The Pact

The Pact: A Love Story

By Jodi Picoult

I’m torn about how many stars to give this one. On one hand, it was well-written and engaging. At no point did I consider not finishing it. On the other hand, it was not a very realistic or believeable story. There was one aspect of the ending that was ridiculously unbelievable and in the “discussion with the author” part at the end of my book, Jodi admitted she didn’t like the ending, but thought readers would hate her if she did something different. I can definitely see that she has matured because I’m sure she would go with her original ending had she written the book now.

Chris Harte and Emily Gold have grown up together their whole lives. No one is surprised when they start dating. When Chris is injured and Emily killed from a gunshot wound to the head, Chris says they made a suicide pact. Emily’s mother believes that Chris killed Emily, while her father believes he’s innocent. We don’t know what really happened until the end (although it’s not a surprise) at Chris’s murder trial.

I found it unbelievable that Emily showed zero signs of suicide and didn’t confide in anyone except Chris. The characters bothered me with their decisions, especially Chris and Emily. I really don’t like the subtitle “A Love Story” because Chris even admits at one point that Emily didn’t love him to do what she did. She didn’t consider the after effects for him. Chris’s story, when the truth was finally revealed, seemed like quite a stretch. I would recommend a different Picoult novel instead. 2 out of 5 chickadees singing.

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Picture Perfect Review

Picture Perfect

By Jodi Picoult

Genre: Women’s Fiction

3 out of 5 stars. This review contains slight spoilers. This is NOT the typical Jodi Picoult book. The story begins with a woman stumbling about in the snow. Will, a half Native American police officer, finds her and takes her home. She has amnesia. Will works to help her find out who she is. It turns out that she is Cassie, an anthropologist, who met a movie star and fell in love with him. They got married and from the outside, things look picture perfect. However, after Cassie goes back home, she realizes she was wandering around in the snow because she was leaving her famous husband, Alex Rivers, who sometimes beats her. He had a traumatizing childhood and Cassie feels like it is her job to heal him.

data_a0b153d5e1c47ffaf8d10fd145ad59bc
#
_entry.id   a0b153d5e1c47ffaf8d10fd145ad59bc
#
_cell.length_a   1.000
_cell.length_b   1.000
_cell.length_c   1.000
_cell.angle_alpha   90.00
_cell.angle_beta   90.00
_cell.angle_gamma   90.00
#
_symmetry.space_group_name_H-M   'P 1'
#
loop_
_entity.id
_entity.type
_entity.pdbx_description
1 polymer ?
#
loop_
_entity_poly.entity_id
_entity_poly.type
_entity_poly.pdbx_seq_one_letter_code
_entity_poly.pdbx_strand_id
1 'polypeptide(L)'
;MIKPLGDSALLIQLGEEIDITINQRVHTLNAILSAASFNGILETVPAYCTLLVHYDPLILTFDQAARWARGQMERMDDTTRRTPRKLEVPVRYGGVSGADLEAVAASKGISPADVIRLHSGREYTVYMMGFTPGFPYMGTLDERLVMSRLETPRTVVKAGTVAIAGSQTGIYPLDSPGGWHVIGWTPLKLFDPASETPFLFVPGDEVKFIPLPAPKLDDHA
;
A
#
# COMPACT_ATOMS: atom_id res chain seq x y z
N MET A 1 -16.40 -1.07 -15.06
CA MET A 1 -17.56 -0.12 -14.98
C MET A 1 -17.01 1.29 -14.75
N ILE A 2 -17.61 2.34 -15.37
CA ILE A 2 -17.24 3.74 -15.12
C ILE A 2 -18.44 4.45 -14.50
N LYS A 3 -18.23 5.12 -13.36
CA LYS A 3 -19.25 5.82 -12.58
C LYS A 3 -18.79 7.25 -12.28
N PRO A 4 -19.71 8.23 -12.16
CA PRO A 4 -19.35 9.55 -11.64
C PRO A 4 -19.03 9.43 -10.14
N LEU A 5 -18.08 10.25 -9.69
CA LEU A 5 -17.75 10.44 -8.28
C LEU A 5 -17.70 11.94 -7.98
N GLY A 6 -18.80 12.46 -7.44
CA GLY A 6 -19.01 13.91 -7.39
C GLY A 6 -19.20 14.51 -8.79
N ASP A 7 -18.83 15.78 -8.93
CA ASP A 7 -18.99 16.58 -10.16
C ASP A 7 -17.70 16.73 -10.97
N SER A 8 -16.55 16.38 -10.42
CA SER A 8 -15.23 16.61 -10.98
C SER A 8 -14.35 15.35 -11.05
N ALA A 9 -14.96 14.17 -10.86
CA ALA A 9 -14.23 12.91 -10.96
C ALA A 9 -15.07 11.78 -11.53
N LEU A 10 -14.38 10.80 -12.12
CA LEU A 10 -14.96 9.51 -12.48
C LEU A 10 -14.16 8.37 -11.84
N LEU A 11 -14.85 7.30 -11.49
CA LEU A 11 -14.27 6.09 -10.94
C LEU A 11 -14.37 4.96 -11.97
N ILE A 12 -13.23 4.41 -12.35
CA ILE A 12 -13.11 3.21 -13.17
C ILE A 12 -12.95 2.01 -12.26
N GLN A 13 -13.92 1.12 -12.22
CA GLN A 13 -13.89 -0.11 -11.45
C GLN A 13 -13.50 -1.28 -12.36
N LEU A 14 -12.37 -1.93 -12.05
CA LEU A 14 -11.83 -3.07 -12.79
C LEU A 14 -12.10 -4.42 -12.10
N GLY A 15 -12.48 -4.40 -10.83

This book shows us the Cassie and Alex love story from the beginning. The amazing thing that this book did was it made you want to root for them, even though Alex was abusive. I think Picoult was trying to make the reader understand why a wife would stay with an abusive husband. There were a lot of good parts to their life together. But there were also dark moments. This is the only book about domestic abuse that I’ve read where I actually felt sorry for the abuser and understood why the wife was with him and didn’t feel like she could leave. (Even though there is no excuse for abuse ever.)

This book also shows the reader some of Will’s Native American heritage. Honestly, Will’s part of the story was just not that interesting to me. Another critique of this book is that it moved along at a very slow pace. There was no point where I felt like I couldn’t put the book down. It wasn’t full of the typical Picoult twists and turns.

I appreciate Picoult bringing awareness to domestic abuse. However, if you’re looking for a typical Picoult read, I would choose another of her books.

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Happy Birthday Book Tuesday! 10/14/14

Happy Birthday Book Tuesday! 10/14/14

Happy Birthday to all the books coming out this week!

1. I love Christmas-themed books! This one is about a family, where each child has their secrets, reuniting for Christmas.

2. This book was last week’s Waiting on Wednesday post! It’s a new Jodi Picoult novel about a woman investigating her mother’s disappearance.

3. Neil Patrick Harris: Choose Your Own Autobiography is an adult-version of a “choose your own adventure” book. I’m a big fan of Neil Patrick Harris so I’m looking forward to this book.

4. As You Wish: Inconceivable Tales from the Making of the Princess Bride is a look at the behind-the-scenes making of the iconic movie, written by the actor who played Westley. This movie is SUCH a classic!

***The photos and links above are from Amazon.com. I do not get paid by authors or publishers for my reviews- they are 100% my personal, honest opinion! I do, however, receive a small commission when you purchase a book through Amazon by clicking one of the links above. This does not impact the authenticity of my reviews in any way.***

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Waiting on Wednesday- Leaving Time

Waiting on Wednesday- Leaving Time

Another Jodi Picoult book is coming out! I have mixed feelings on Picoult- her books suck me in, but they always end up being so similar to each other and formulaic. See a review of her Handle with Care book here. I can’t really help but keep reading them, though! The subject matter and premise of her books are just so interesting. Her new book is about a woman investigating the disappearance of her mother.

“Throughout her blockbuster career, #1 New York Times bestselling author Jodi Picoult has seamlessly blended nuanced characters, riveting plots, and rich prose, brilliantly creating stories that “not only provoke the mind but touch the flawed souls in all of us” (The Boston Globe). Now, in her highly anticipated new novel, she has delivered her most affecting work yet—a book unlike anything she’s written before.